More Than 10,000 Federal Employees Have Contracted COVID-19

Plastic divider separating employees and customers at a Chicago post office during the Coronavirus pandemic in April.

Plastic divider separating employees and customers at a Chicago post office during the Coronavirus pandemic in April. Polina MB/Shutterstock.com

The number of positive cases in the federal workforce has more than quadrupled since early April.

As the United States topped 1 million confirmed cases of COVID-19 on Tuesday, the number of federal employees who have tested positive for the virus has surpassed 10,000. 

While most federal employees are still teleworking, many agencies have missions that cannot be performed remotely and hundreds of thousands of federal workers continue reporting to their work stations. Federal offices, like those in all sectors in the country, have struggled to keep their employees safe. Workers have complained of insufficient protective supplies, equipment and distancing policies. The total number of positive cases within the federal workforce has more than quadrupled since early April. 

At some agencies, employees are instructed to continue working even after exposure to the virus. At others, thousands of workers are home on quarantine as they await test results or to see whether symptoms develop. The work of the government must go on, however, leaving employees exposed to the novel coronavirus. Here’s a look at the agencies in which the most federal workers have contracted COVID-19.

  • Defense Department: As of Tuesday afternoon, the Pentagon had confirmed 1,091 cases among civilian workers. An additional 4,265 military personnel tested positive, as well as 427 contractors.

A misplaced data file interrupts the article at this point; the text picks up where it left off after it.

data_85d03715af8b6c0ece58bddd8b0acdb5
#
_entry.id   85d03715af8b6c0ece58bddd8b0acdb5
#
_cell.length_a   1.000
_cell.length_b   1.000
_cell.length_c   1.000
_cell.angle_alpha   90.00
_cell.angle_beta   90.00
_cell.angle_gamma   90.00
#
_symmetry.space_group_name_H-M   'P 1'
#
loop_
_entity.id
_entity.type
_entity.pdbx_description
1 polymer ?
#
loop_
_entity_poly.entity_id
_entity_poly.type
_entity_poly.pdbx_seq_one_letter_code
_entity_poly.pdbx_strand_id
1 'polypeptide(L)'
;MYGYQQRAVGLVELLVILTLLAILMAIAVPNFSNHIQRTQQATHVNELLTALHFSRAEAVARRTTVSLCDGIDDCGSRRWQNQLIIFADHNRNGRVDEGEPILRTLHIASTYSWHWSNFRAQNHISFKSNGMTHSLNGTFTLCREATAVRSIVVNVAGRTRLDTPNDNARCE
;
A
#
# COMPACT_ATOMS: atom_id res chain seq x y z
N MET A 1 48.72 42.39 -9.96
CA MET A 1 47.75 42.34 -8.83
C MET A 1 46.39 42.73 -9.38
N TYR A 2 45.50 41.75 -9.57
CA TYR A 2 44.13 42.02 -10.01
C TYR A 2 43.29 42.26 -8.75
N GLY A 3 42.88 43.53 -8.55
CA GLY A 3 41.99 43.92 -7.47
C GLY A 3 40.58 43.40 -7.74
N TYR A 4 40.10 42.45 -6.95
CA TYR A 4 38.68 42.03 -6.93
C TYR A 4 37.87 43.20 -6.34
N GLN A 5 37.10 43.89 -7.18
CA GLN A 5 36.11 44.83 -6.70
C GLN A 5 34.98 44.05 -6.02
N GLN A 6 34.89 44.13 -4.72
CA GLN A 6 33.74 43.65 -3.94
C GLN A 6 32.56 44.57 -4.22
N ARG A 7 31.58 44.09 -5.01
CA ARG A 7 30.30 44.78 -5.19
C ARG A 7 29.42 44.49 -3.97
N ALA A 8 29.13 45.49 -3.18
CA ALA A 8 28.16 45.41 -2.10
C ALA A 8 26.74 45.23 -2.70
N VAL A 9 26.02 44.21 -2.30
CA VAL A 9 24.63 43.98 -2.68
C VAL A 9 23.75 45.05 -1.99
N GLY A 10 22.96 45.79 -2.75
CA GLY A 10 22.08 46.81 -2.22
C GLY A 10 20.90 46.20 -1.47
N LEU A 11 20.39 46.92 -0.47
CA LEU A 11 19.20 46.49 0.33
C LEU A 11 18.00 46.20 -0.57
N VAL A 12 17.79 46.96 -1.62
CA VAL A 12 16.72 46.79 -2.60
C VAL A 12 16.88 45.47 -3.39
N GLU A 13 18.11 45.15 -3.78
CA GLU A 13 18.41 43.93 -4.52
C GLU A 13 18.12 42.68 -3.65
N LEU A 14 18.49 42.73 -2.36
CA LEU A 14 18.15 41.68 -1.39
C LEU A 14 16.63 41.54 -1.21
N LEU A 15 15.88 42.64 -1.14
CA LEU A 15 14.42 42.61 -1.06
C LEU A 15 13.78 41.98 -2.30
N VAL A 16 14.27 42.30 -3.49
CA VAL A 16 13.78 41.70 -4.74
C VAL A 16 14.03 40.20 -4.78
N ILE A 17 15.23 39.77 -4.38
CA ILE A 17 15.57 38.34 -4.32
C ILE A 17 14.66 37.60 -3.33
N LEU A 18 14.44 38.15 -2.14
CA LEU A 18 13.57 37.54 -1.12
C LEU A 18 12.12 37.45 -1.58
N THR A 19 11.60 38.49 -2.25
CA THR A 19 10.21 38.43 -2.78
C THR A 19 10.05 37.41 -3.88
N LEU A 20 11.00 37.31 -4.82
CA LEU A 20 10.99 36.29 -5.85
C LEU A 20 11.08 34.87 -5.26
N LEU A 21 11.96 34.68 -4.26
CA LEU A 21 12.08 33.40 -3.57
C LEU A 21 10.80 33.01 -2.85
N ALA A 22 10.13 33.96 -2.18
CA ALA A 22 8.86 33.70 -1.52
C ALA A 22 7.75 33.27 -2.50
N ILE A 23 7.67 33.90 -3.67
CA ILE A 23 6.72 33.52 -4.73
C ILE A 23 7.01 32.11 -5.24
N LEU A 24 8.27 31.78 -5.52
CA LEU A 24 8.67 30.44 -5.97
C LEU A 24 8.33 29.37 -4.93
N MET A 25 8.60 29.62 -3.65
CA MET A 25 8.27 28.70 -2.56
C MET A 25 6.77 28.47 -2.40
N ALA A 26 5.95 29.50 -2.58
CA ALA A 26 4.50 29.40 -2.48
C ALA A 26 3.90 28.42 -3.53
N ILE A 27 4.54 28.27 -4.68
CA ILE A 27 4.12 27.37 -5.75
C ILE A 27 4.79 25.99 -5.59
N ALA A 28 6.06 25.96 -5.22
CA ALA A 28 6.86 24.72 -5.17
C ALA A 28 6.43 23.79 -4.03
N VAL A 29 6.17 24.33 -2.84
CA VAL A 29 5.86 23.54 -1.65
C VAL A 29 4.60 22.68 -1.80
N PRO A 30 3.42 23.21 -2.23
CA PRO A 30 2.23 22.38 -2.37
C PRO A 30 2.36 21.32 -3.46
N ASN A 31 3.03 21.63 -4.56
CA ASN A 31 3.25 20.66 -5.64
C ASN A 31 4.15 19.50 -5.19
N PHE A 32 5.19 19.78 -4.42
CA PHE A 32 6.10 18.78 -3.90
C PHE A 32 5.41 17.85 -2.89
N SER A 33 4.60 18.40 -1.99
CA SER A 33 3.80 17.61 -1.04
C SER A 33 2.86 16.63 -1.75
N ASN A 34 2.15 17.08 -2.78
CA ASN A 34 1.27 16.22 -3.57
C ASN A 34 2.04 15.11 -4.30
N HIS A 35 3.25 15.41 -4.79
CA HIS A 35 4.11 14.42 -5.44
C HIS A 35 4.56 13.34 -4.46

• Veterans Affairs Department: VA has confirmed 1,633 cases among its Veterans Health Administration employees. VA employees have expressed significant concern about the lack of personal protective equipment, policies that threaten discipline or loss of pay if they do not come in after exposure and poor communication from management. Twenty VA employees have died from symptoms related to the virus.
  • U.S. Postal Service: USPS has confirmed 1,606 employees tested positive for the virus in its workforce of 630,000. The Postal Service has sought to make gloves and masks available in all of its work stations after employees for weeks said basic items were not available. Cases among postal workers jumped by 33% in the last week.  
  • State Department: State has confirmed 436 cases in its workforce, most of which are currently active. More than 2,800 employees are self-isolating due to possible exposure. Five State Department employees have died from symptoms related to the virus. 
  • Transportation Security Administration: TSA has seen 495 employees test positive for COVID-19. All told, about 1,000 Homeland Security Department workers have tested positive, according to a Buzzfeed report. At least 17 Federal Emergency Management Agency workers have contracted the virus.
  • Agriculture Department: At USDA’s Food Safety Inspection Service, at least 100 employees have tested positive. The agency is struggling to keep employees safe as hotspots have developed at meat processing plants around the country. 
  • Internal Revenue Service: 100 IRS employees have contracted the coronavirus. The agency asked 10,000 workers to return to their offices this week. 
  • Health and Human Services Department: HHS has spearheaded and coordinated much of the federal response, and so far 74 employees have tested positive for the virus. 
  • Interior Department: At least 10 National Park Service employees have tested positive. NPS made all parks free during the pandemic, though a growing number have since closed. Interior also declined to provide updated figures across its bureaus. 

Most agencies did not disclose how many employees are home on quarantine due to potential exposure to colleagues who tested positive, though that number is also at least in the thousands. Agencies like VA, TSA and others are also dealing with widespread absenteeism as employees are declining to work and risk contracting the virus. The White House has instructed agencies to develop ways to bring employees back to the office, though it advised top officials to follow the guidance of state and local leaders and public health officials.

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